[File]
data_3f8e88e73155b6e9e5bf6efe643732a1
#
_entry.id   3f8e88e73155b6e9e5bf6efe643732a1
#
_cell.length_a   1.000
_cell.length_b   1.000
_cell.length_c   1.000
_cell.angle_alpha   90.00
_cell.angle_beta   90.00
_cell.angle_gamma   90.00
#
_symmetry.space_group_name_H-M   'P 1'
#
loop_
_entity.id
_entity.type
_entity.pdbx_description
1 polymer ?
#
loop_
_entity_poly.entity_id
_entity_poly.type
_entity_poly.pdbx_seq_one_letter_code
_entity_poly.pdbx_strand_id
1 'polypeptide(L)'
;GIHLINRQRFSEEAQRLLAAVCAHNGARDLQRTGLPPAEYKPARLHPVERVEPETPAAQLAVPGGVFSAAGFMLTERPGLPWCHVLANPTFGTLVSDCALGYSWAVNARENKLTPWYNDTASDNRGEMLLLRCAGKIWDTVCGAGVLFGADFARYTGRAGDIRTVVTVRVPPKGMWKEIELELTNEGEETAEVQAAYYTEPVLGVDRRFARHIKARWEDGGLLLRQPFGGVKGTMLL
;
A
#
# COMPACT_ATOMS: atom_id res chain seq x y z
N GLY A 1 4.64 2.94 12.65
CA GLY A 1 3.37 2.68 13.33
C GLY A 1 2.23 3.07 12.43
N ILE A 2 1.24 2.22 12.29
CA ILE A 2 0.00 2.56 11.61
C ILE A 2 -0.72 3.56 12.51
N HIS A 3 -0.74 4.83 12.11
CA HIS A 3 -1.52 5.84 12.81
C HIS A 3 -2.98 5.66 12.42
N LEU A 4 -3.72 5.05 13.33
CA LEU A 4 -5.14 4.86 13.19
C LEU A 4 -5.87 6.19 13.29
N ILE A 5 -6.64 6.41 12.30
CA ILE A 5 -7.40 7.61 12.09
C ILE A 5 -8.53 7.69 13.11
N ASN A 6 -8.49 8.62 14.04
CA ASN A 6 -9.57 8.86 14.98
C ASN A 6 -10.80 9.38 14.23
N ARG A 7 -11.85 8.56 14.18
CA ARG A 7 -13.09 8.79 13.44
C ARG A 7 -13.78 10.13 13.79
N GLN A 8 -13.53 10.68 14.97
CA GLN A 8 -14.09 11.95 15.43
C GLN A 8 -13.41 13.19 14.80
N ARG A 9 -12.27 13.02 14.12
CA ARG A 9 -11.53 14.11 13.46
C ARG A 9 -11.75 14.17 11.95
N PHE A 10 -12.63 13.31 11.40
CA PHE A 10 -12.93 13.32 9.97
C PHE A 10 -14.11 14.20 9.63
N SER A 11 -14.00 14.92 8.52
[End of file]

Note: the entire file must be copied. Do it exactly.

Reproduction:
data_3f8e88e73155b6e9e5bf6efe643732a1
#
_entry.id   3f8e88e73155b6e9e5bf6efe643732a1
#
_cell.length_a   1.000
_cell.length_b   1.000
_cell.length_c   1.000
_cell.angle_alpha   90.00
_cell.angle_beta   90.00
_cell.angle_gamma   90.00
#
_symmetry.space_group_name_H-M   'P 1'
#
loop_
_entity.id
_entity.type
_entity.pdbx_description
1 polymer ?
#
loop_
_entity_poly.entity_id
_entity_poly.type
_entity_poly.pdbx_seq_one_letter_code
_entity_poly.pdbx_strand_id
1 'polypeptide(L)'
;GIHLINRQRFSEEAQRLLAAVCAHNGARDLQRTGLPPAEYKPARLHPVERVEPETPAAQLAVPGGVFSAAGFMLTERPGLPWCHVLANPTFGTLVSDCALGYSWAVNARENKLTPWYNDTASDNRGEMLLLRCAGKIWDTVCGAGVLFGADFARYTGRAGDIRTVVTVRVPPKGMWKEIELELTNEGEETAEVQAAYYTEPVLGVDRRFARHIKARWEDGGLLLRQPFGGVKGTMLL
;
A
#
# COMPACT_ATOMS: atom_id res chain seq x y z
N GLY A 1 4.64 2.94 12.65
CA GLY A 1 3.37 2.68 13.33
C GLY A 1 2.23 3.07 12.43
N ILE A 2 1.24 2.22 12.29
CA ILE A 2 0.00 2.56 11.61
C ILE A 2 -0.72 3.56 12.51
N HIS A 3 -0.74 4.83 12.11
CA HIS A 3 -1.52 5.84 12.81
C HIS A 3 -2.98 5.66 12.42
N LEU A 4 -3.72 5.05 13.33
CA LEU A 4 -5.14 4.86 13.19
C LEU A 4 -5.87 6.19 13.29
N ILE A 5 -6.64 6.41 12.30
CA ILE A 5 -7.40 7.61 12.09
C ILE A 5 -8.53 7.69 13.11
N ASN A 6 -8.49 8.62 14.04
CA ASN A 6 -9.57 8.86 14.98
C ASN A 6 -10.80 9.38 14.23
N ARG A 7 -11.85 8.56 14.18
CA ARG A 7 -13.09 8.79 13.44
C ARG A 7 -13.78 10.13 13.79
N GLN A 8 -13.53 10.68 14.97
CA GLN A 8 -14.09 11.95 15.43
C GLN A 8 -13.41 13.19 14.80
N ARG A 9 -12.27 13.02 14.12
CA ARG A 9 -11.53 14.11 13.46
C ARG A 9 -11.75 14.17 11.95
N PHE A 10 -12.63 13.31 11.40
CA PHE A 10 -12.93 13.32 9.97
C PHE A 10 -14.11 14.20 9.63
N SER A 11 -14.00 14.92 8.52